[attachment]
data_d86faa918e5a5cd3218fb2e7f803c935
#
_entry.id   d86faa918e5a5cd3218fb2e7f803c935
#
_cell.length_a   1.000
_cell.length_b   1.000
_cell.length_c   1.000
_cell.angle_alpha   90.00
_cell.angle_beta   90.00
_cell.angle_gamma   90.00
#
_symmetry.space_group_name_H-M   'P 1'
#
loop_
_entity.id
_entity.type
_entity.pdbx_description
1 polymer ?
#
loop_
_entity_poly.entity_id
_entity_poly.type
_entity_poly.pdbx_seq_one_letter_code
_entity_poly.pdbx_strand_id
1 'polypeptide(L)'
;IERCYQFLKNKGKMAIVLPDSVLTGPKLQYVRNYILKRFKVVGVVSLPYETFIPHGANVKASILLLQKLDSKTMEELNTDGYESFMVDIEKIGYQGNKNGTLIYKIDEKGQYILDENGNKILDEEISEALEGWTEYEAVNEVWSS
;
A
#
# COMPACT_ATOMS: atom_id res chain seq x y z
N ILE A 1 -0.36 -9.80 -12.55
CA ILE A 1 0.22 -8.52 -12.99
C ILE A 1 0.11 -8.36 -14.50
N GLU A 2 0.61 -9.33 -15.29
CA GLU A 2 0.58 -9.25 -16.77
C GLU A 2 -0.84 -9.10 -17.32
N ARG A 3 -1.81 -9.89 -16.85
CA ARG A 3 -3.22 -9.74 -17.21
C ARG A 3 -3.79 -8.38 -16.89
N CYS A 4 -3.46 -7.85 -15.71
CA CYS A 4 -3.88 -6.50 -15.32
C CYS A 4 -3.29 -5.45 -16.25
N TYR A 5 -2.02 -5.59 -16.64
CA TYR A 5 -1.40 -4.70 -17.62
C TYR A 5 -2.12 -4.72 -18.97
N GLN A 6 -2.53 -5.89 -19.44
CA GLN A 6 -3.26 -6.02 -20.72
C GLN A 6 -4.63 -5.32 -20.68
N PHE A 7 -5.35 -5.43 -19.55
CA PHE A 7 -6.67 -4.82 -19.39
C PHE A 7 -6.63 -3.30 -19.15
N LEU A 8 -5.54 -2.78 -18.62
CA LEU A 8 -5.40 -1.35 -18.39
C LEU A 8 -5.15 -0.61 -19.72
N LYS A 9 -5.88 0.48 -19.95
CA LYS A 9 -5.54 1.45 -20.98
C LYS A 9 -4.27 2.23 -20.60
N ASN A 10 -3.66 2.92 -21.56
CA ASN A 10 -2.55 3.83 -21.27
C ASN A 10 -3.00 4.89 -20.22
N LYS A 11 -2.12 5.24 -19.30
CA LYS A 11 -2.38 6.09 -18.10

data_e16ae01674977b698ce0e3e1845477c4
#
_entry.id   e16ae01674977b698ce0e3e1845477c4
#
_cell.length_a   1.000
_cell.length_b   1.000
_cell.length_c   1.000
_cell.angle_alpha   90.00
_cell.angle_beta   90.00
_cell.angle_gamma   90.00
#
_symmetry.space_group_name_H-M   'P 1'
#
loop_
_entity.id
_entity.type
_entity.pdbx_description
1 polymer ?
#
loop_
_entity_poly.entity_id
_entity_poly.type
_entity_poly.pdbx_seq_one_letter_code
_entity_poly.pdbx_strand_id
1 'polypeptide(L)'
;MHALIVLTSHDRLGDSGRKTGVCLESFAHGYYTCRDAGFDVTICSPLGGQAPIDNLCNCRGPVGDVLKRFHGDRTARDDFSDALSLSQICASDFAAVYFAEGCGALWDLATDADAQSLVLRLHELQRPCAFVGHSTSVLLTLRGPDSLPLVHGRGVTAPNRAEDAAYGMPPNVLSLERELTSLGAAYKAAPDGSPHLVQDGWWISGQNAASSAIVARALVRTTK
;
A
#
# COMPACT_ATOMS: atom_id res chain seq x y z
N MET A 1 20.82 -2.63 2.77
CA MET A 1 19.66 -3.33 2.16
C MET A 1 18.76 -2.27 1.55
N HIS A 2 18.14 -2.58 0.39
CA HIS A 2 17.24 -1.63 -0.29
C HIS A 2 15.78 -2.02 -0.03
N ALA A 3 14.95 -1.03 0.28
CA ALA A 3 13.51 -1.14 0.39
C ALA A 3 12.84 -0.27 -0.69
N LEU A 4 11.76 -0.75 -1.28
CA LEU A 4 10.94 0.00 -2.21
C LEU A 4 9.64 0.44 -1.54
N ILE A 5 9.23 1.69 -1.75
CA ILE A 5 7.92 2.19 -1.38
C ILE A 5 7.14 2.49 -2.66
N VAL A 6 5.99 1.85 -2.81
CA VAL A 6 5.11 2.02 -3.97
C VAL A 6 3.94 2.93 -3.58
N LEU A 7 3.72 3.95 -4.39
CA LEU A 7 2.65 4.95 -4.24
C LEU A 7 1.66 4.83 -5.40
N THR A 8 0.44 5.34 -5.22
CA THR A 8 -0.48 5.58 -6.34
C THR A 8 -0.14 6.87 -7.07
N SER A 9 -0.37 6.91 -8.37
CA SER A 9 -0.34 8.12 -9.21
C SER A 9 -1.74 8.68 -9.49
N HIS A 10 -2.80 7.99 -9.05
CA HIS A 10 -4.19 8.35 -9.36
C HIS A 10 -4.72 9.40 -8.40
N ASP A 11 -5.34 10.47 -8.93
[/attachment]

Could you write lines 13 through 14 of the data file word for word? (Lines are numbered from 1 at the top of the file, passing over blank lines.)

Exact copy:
#
loop_